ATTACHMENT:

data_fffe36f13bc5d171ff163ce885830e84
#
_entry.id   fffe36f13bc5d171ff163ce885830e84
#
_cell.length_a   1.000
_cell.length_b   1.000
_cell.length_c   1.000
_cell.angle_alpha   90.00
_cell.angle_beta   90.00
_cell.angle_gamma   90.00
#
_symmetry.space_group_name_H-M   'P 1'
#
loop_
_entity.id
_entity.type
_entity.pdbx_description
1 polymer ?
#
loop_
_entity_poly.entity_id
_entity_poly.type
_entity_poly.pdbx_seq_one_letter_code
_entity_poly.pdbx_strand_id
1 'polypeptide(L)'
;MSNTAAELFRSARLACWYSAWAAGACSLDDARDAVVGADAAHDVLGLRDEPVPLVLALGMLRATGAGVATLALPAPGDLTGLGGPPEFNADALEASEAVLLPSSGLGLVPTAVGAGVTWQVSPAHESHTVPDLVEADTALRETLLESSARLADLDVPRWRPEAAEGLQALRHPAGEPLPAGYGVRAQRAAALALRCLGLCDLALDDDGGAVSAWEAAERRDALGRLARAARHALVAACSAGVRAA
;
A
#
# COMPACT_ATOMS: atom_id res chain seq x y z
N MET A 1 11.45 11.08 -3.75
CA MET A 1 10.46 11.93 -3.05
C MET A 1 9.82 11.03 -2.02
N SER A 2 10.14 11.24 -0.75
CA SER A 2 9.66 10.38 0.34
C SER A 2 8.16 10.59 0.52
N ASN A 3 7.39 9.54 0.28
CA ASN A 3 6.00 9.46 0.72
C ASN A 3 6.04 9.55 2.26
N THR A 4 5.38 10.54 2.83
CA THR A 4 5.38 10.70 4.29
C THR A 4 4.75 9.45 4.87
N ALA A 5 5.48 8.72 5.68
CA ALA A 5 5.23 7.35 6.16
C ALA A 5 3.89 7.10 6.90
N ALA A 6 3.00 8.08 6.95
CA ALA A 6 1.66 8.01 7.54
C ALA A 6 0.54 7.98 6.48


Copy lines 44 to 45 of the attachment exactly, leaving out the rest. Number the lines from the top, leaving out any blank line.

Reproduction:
CA ALA A 5 5.23 7.35 6.16
C ALA A 5 3.89 7.10 6.90